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Volume 21, Number 3, November 2010

Director’s Column

A. Leslie Morrow
Associate Director, Bowles Center for Alcohol Studies

Each year the Bowles Center for Alcohol Studies honors a scientist whose contributions to alcohol research have enduring value to the field. Last May, we honored Subhash Pandey for his key contributions to understanding the acute and epigenetic mechanisms that underlie alcohol drinking and its relationship to anxiety. The Bowles Lectureship Award benefits our faculty and students by the exposure to other leaders in our field. We think the Bowles Award also benefits the field by calling attention to the importance of alcohol research for all humanity. This disease must be stopped in our lifetime, so we work to promote the cause every day and in every way we know.

Crews’ work on the mechanisms of alcohol pathology has pointed to pro-inflammatory neuroimmune responses as a major contributor to the detrimental effects of binge alcohol exposure that leads to alcohol addiction. His lab has led the field in this area demonstrating the role of inflammatory cytokines in both animal models and post-mortem human brain. The activation of NF-Band the subsequent inflammatory signals promote not only neuronal loss but also behavioral maladaptations secondary to heavy alcohol exposure. More importantly, Crews’ work shows that effects of alcohol on the pro-inflammatory pathways in brain are long–lasting. He is uncovering new mechanisms that will lead to better therapeutics for alcohol-related disease.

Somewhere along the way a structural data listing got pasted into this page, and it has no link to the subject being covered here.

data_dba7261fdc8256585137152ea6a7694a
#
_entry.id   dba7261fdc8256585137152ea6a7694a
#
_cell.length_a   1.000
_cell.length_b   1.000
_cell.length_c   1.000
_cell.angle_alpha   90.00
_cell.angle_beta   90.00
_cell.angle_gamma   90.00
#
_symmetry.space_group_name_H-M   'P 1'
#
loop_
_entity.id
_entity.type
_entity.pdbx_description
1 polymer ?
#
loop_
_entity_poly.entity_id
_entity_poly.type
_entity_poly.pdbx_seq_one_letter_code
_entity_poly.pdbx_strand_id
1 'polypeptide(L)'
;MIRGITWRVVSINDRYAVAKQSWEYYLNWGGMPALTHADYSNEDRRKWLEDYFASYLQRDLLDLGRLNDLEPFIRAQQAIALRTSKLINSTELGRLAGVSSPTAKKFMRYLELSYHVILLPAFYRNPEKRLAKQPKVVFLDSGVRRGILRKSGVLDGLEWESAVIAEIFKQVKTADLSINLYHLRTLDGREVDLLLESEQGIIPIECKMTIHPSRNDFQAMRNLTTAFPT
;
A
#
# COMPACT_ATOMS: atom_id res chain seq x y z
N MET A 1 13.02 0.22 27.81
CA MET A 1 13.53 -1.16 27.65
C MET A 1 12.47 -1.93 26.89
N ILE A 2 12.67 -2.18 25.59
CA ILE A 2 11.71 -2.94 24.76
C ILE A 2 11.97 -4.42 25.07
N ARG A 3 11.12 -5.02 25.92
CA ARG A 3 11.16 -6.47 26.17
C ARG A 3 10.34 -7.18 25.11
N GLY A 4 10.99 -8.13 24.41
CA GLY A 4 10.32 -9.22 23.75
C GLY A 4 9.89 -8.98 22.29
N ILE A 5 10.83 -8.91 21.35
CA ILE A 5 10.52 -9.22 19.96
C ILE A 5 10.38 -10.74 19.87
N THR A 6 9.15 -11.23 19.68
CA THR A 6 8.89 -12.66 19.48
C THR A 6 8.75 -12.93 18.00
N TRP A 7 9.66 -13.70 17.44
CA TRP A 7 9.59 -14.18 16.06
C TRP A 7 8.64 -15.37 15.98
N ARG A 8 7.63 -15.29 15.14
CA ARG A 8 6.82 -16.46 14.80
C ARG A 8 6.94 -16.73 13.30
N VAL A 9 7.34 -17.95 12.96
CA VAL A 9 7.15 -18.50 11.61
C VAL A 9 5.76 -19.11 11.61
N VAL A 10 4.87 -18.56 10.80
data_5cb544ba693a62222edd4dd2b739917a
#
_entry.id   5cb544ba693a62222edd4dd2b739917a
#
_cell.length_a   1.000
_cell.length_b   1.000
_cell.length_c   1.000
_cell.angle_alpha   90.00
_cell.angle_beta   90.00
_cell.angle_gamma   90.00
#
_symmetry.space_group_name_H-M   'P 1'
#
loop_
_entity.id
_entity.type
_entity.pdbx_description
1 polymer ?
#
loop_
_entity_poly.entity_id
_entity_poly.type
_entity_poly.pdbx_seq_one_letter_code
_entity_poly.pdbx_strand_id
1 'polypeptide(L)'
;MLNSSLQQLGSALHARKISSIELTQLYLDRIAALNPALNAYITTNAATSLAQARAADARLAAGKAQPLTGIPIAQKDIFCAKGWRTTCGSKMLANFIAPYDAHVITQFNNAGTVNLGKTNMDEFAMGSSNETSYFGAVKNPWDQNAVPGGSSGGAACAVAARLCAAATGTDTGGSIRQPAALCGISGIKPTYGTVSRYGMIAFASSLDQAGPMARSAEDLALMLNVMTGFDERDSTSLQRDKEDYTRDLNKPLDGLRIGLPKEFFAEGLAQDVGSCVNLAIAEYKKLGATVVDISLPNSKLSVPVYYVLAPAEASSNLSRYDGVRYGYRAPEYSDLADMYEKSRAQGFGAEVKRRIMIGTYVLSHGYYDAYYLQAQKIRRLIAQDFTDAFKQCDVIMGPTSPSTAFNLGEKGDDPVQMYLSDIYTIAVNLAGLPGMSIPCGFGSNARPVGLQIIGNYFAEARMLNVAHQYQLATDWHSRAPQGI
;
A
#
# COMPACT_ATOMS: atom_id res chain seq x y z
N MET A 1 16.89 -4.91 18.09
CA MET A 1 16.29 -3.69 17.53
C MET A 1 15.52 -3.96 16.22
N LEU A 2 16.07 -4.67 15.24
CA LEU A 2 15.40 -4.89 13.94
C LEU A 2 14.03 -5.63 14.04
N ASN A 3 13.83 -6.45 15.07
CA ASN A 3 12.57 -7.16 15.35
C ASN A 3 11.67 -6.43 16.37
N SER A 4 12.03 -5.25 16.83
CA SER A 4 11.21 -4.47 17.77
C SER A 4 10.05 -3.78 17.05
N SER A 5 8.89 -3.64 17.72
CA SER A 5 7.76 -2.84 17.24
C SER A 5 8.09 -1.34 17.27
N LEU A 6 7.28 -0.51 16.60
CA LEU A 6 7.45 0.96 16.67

This work has important public health implications. The dangers of heavy drinking may not be well recognized by society, particularly those who think they can recover from a big party weekend. Crews’ work establishes the long term consequences of heavy drinking – consequences that ultimately affect our mental health as well as performance in all life skills. The science of alcohol exposure is making it abundantly clear that binge drinking is dangerous to our health, with long term consequences that matter to both individuals and society. This knowledge is important for prevention efforts. Tell your friends and family.